IV. CONSOLIDATED REPORT ON A CULTURE OF PEACE
1. The transition from the culture of war to a culture of peace was taken up as a priority by the twenty-eighth session of the General Conference of UNESCO in 1995. Having considered the initial experiences of the Culture of Peace Programme which it had established in 1993, the General Conference declared that this transition was the greatest challenge facing the world at the end of the twentieth century and dedicated UNESCO's Medium-Term Strategy for 1996-2001 to its promotion . This was seen as the contemporary expression of the Constitutional mandate of UNESCO which declares that peace requires more than political and economic arrangements of Governments; peace must be founded upon the intellectual and moral solidarity of humankind .
2. In December 1995, the United Nations General Assembly placed a culture of peace on its agenda for the first time by adopting resolution 50/173, welcoming with appreciation the resolution concerning a culture of peace recently adopted by the UNESCO General Conference. It requested the Secretary-General, in consultation with the Director-General of UNESCO, to report to its 51st session regarding progress of educational activities in the framework of the interdisciplinary project entitled 'Towards a Culture of Peace'. Further, having received and welcomed the said report, the 51st session of the General Assembly in its resolution 51/101 requested the Secretary-General, in coordination with the Director General of UNESCO, to report to its 52nd session on the progress of educational activities within the framework of the transdisciplinary project entitled 'Towards a culture of peace', including the preparation of elements for a draft provisional declaration and programme of action on a culture of peace.
3. The UNESCO Transdisciplinary Project 'Towards a Culture of Peace' was revised and strengthened by the twenty-ninth General Conference in October 1997. The framework of this project has three main lines of activity: 1) education and training for peace, human rights, democracy, tolerance and international understanding, including elaboration and dissemination of teaching materials and pedagogical aids in different languages; 2) policy-oriented research, advocacy action, and exchange and dissemination of information; and 3) and capacity-building and technical support for national, subregional, regional and international projects.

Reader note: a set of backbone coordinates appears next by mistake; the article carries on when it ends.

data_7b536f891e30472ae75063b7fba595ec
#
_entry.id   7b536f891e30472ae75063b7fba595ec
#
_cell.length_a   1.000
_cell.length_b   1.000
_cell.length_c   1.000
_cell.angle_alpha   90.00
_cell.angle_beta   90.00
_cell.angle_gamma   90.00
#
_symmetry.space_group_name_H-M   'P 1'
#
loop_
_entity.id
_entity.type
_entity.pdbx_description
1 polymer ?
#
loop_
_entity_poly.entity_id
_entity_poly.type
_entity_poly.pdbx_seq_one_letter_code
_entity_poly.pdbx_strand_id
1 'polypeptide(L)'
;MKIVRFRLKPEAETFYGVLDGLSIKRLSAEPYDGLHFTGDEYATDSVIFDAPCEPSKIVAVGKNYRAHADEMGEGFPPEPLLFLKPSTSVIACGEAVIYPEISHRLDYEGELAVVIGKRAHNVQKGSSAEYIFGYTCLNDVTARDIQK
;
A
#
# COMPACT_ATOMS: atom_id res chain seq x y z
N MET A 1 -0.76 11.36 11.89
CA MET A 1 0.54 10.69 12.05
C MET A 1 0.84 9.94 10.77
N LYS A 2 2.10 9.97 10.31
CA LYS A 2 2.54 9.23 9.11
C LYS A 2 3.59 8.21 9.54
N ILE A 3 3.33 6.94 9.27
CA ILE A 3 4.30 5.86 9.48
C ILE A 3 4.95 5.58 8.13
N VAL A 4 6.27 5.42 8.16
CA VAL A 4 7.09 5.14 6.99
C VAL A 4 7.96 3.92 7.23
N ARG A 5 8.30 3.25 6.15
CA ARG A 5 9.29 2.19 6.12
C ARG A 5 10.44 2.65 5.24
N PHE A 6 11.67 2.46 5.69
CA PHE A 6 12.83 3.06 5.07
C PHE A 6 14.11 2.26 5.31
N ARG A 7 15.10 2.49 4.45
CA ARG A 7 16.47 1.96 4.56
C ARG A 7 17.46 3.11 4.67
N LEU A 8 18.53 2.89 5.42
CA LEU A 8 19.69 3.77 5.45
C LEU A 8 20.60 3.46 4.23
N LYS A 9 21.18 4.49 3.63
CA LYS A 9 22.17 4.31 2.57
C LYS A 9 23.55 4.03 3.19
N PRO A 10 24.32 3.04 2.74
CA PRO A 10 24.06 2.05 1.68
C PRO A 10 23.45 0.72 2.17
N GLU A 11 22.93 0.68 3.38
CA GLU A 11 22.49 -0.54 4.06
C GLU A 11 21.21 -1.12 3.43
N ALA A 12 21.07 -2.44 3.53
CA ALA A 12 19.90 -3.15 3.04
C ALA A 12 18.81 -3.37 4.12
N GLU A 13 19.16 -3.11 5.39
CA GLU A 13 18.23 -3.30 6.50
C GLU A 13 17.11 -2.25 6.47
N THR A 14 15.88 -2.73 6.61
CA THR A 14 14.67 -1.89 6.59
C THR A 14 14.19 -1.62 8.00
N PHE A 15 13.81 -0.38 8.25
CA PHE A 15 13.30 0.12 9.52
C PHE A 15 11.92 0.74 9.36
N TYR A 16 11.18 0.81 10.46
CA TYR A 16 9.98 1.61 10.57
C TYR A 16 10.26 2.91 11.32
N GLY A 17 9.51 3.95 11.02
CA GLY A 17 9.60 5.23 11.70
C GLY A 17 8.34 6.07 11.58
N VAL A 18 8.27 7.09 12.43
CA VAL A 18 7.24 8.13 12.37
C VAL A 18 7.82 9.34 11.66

4. Having received the elements for a draft provisional declaration and programme of action on a culture of peace (A52/292), the 52nd session of the United Nations General Assembly, in November 1997, requested the Secretary-General, in coordination with the Director-General of UNESCO, to submit a consolidated report containing a draft declaration and programme of action on a culture of peace to the General Assembly at its 53rd session, which is the origin of the present document.
5. The present report, as requested by General Assembly resolution 52/13, describes only those actions taken under the UNESCO transdisciplinary project, 'Towards a culture of peace'. However, numerous other activities and projects of the United Nations system and other organizations are contributing to the promotion of a culture of peace without having been designed or designated as such. By identifying and implementing them as contributing to a culture of peace, their impact and synergy may be strengthened. It is in this light that the concluding section of this report includes the proposals for the programme of action received from the United Nations system and other international organizations.
6. The development of the concept of the culture of peace, therefore, has both theoretical and practical value. It provides a conceptual framework that emphasizes the importance of addressing the deep cultural roots of war and violence, and it constitutes the basis for a coherent strategy for a transformation to a culture of peace and non-violence. In this respect, the present report, including a draft declaration and programme of action on a culture of peace, may represent a significant step in the building of a global United Nations strategy of articulated, mutually reinforcing actions for the building of a culture of peace and the prevention of violent conflict.